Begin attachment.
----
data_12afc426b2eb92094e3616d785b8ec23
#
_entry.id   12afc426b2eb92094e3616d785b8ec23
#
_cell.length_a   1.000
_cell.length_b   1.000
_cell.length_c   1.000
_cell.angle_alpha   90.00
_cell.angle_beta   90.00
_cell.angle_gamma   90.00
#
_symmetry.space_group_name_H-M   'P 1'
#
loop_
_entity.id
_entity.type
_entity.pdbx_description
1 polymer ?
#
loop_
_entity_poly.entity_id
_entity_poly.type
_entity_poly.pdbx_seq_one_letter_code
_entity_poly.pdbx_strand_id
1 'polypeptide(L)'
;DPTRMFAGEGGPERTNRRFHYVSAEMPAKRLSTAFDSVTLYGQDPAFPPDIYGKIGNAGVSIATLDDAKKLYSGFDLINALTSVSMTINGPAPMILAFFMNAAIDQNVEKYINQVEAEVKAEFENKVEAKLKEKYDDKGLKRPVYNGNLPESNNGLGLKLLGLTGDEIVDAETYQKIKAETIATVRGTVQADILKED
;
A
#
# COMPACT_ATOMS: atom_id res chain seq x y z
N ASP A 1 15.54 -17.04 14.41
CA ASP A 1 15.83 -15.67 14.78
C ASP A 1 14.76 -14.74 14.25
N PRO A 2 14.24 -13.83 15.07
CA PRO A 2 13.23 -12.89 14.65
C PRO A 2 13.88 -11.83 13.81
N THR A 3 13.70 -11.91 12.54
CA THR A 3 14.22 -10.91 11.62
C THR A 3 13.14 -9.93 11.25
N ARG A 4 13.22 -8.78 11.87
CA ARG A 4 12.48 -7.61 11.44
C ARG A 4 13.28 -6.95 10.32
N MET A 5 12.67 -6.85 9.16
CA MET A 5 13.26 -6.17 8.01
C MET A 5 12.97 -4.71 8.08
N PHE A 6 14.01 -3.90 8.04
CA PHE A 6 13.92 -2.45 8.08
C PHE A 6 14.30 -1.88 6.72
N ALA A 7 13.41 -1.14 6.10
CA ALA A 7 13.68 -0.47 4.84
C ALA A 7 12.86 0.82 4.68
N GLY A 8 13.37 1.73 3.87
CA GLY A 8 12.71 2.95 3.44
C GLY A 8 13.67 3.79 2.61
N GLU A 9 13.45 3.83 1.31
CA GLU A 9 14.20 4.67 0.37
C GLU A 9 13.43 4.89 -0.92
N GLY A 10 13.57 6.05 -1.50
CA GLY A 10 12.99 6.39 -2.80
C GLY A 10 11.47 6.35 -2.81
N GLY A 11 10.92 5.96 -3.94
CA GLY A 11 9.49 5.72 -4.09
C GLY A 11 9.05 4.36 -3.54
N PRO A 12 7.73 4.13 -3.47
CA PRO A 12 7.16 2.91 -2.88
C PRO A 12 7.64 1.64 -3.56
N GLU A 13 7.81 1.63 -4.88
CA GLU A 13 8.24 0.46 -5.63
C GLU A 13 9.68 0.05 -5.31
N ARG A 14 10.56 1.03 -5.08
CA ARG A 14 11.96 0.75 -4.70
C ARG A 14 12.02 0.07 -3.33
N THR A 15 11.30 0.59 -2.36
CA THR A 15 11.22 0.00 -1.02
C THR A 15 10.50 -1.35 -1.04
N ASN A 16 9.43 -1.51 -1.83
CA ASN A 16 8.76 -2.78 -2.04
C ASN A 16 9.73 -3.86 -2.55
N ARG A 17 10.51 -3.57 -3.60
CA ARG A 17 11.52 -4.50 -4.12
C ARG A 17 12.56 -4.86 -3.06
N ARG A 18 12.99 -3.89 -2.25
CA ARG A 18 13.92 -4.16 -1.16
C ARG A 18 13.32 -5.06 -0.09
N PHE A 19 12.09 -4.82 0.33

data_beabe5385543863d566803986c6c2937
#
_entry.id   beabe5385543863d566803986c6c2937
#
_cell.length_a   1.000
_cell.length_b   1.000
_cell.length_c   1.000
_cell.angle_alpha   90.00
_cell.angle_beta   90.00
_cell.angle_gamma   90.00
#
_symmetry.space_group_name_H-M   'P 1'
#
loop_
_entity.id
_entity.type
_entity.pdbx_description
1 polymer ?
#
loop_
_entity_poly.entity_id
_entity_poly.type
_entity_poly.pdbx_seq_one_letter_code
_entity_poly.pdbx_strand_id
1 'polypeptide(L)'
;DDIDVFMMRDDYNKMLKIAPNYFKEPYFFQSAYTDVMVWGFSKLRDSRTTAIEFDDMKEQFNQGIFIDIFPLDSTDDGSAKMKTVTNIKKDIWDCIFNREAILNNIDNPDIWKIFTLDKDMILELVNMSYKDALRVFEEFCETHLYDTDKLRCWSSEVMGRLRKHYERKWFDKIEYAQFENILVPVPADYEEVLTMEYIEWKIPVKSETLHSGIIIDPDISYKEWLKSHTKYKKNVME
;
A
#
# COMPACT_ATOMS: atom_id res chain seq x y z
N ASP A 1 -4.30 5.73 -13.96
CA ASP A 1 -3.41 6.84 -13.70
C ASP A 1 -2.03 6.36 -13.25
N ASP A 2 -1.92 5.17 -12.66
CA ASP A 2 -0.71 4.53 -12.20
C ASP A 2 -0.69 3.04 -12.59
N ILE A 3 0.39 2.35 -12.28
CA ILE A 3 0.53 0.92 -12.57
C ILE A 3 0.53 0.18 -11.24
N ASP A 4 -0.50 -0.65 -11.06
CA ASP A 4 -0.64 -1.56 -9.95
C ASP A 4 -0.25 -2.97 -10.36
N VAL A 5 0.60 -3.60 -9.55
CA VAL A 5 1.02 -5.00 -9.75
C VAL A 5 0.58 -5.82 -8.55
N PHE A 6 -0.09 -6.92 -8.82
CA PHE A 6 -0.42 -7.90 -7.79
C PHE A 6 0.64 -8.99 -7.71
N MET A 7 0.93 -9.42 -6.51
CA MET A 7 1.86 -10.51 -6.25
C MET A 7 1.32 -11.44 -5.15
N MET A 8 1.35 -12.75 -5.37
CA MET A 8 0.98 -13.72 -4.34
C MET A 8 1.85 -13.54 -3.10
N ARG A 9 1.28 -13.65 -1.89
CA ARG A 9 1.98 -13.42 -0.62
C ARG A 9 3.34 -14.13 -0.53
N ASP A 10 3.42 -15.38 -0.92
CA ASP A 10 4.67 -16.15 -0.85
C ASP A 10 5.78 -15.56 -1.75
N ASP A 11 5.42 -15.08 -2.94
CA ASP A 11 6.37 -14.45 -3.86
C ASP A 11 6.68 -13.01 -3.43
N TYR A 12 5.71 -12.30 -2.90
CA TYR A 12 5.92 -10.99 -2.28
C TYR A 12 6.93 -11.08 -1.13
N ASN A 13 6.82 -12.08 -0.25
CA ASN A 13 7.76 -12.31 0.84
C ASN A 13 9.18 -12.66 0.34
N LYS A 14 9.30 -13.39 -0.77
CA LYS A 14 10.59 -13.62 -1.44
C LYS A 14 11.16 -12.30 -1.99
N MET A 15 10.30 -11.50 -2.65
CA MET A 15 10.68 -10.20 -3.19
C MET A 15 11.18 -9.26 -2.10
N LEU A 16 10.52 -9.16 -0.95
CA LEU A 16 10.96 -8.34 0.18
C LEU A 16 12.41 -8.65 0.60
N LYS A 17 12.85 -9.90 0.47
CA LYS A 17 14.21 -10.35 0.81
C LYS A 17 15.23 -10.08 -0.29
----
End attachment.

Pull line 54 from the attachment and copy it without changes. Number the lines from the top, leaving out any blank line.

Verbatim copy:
C GLY A 8 13.67 3.79 2.61